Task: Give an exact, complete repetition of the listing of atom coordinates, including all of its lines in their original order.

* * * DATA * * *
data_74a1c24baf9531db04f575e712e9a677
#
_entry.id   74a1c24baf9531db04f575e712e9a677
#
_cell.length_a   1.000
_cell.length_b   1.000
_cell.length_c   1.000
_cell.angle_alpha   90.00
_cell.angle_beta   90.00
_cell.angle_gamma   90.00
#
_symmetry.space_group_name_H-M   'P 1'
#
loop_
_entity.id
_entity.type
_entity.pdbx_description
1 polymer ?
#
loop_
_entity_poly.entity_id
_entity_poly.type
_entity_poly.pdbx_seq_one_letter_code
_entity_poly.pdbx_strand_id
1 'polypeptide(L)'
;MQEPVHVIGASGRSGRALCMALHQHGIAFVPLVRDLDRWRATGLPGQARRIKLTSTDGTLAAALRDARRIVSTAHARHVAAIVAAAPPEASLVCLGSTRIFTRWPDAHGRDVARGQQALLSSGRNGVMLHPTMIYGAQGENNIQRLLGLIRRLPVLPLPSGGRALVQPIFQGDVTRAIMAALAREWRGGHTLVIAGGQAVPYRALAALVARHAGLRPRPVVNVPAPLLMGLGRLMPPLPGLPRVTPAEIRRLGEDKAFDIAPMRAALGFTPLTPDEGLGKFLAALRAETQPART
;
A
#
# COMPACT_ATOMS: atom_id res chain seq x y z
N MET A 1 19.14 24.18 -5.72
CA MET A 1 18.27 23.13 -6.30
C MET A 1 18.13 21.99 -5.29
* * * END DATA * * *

data_74a1c24baf9531db04f575e712e9a677
#
_entry.id   74a1c24baf9531db04f575e712e9a677
#
_cell.length_a   1.000
_cell.length_b   1.000
_cell.length_c   1.000
_cell.angle_alpha   90.00
_cell.angle_beta   90.00
_cell.angle_gamma   90.00
#
_symmetry.space_group_name_H-M   'P 1'
#
loop_
_entity.id
_entity.type
_entity.pdbx_description
1 polymer ?
#
loop_
_entity_poly.entity_id
_entity_poly.type
_entity_poly.pdbx_seq_one_letter_code
_entity_poly.pdbx_strand_id
1 'polypeptide(L)'
;MQEPVHVIGASGRSGRALCMALHQHGIAFVPLVRDLDRWRATGLPGQARRIKLTSTDGTLAAALRDARRIVSTAHARHVAAIVAAAPPEASLVCLGSTRIFTRWPDAHGRDVARGQQALLSSGRNGVMLHPTMIYGAQGENNIQRLLGLIRRLPVLPLPSGGRALVQPIFQGDVTRAIMAALAREWRGGHTLVIAGGQAVPYRALAALVARHAGLRPRPVVNVPAPLLMGLGRLMPPLPGLPRVTPAEIRRLGEDKAFDIAPMRAALGFTPLTPDEGLGKFLAALRAETQPART
;
A
#
# COMPACT_ATOMS: atom_id res chain seq x y z
N MET A 1 19.14 24.18 -5.72
CA MET A 1 18.27 23.13 -6.30
C MET A 1 18.13 21.99 -5.29